2002 Denver Annual Meeting (October 27-30, 2002)

Paper No. 3
Presentation Time: 8:40 AM


BROWN, William M., U.S. Geol Survey, Box 25046, MS 750, Denver Federal Center, Denver, CO 80225-0046, wbrown@usgs.gov

The sociocultural dimensions of mineral supply at the outset of the 21st century are having the effect of making the supply process increasingly complex. The dimensions encompass cultural, environmental, financial, global, and legal implications of mineral supply, and are driving potentially significant changes in the way mineral supply is likely to be accomplished in the future. Over the past 150 years, a progression of sociocultural movements under the headings of conservationism, environmentalism, and sustainable development have nurtured societal values that continuously changed the mineral supply process in important ways. These movements reflect a continuing tension between the demand for minerals and other resources, and the simultaneous demand for aesthetic, cultural, ecological, spiritual, and other human values given to the land. This report examines mineral supply and elements of current international debates about the mineral industry in the context of the meaning and future of sustainable development. The report also discusses how industry practices are evolving to respond to sociocultural demands.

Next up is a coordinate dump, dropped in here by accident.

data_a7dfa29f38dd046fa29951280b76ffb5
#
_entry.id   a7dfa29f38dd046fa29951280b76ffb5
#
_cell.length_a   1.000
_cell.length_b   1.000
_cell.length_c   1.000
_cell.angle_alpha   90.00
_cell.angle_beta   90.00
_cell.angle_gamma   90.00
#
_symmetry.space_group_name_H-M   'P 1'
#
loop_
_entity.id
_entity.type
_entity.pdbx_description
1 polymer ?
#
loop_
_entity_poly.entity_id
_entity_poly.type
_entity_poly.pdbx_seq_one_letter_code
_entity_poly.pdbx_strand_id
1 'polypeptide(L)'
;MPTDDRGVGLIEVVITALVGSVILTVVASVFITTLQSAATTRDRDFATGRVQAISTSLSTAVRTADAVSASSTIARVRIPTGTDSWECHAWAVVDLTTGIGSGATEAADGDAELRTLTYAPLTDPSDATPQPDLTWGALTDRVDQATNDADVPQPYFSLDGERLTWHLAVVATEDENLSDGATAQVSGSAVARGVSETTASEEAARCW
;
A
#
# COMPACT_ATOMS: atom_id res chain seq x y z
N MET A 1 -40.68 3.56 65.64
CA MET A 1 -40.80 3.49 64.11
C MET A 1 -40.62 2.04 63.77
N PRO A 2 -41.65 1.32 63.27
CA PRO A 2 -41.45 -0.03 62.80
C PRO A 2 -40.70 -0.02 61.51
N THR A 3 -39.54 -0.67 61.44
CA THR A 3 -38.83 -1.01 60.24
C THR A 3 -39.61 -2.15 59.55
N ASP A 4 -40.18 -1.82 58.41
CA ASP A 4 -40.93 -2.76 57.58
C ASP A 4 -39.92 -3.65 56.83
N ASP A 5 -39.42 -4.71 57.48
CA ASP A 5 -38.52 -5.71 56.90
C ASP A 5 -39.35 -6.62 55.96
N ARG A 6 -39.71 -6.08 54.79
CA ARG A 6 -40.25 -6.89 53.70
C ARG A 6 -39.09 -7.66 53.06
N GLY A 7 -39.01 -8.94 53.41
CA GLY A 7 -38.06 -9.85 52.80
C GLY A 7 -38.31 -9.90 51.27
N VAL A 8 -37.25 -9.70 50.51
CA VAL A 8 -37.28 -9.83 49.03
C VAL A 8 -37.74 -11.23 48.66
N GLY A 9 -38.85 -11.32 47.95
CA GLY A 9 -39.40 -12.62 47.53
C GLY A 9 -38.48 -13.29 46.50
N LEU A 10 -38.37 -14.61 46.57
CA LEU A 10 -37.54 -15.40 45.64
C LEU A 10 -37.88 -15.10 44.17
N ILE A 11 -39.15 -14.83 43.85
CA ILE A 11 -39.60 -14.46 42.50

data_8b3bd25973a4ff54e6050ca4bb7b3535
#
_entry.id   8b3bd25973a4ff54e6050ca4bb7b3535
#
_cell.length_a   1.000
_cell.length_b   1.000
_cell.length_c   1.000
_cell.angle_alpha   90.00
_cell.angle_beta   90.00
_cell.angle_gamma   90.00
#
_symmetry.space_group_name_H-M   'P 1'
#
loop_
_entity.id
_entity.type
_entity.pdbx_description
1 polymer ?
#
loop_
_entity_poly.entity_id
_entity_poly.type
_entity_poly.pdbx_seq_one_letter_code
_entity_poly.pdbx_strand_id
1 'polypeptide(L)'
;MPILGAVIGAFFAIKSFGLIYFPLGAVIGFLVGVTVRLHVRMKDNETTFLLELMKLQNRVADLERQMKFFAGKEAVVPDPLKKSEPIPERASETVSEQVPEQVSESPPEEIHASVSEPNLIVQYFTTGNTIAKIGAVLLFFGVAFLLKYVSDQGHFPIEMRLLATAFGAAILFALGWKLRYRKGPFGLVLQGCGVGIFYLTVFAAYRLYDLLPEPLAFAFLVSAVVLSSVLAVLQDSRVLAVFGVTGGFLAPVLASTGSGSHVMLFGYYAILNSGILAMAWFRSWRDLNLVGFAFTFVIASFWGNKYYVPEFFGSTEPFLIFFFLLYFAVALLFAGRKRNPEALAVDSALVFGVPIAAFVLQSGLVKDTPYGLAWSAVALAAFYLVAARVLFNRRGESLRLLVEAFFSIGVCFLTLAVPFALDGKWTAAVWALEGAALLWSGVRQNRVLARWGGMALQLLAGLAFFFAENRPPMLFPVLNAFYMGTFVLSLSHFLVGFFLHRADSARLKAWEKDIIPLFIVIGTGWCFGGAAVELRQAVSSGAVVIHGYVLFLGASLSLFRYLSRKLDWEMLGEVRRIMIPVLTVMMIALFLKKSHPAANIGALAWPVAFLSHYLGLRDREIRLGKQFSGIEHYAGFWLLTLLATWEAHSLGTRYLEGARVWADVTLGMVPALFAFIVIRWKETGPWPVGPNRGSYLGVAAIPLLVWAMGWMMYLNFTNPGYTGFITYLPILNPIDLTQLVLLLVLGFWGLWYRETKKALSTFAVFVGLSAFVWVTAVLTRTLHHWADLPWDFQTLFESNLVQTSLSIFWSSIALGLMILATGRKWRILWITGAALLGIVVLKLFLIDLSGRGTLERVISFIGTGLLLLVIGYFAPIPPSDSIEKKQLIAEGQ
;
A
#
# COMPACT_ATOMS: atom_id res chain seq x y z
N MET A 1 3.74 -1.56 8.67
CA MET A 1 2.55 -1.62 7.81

U.S. Geological Survey researchers are analyzing the quantities of minerals in the Earth's crust, and economic, political, sociocultural, and technological trends with respect to mineral supply. These findings are being used in concert to create scenarios about mineral supply for the next 25 to 50 years. The scenarios are based on quantitative measures of long-term trends and current (2002) conditions. The scenarios are designed to help describe the roles of mineral suppliers in providing economic growth, environmental protection, and sociocultural acceptance during mineral recovery, and to compare alternative futures of mineral supply under the rubric of sustainable development.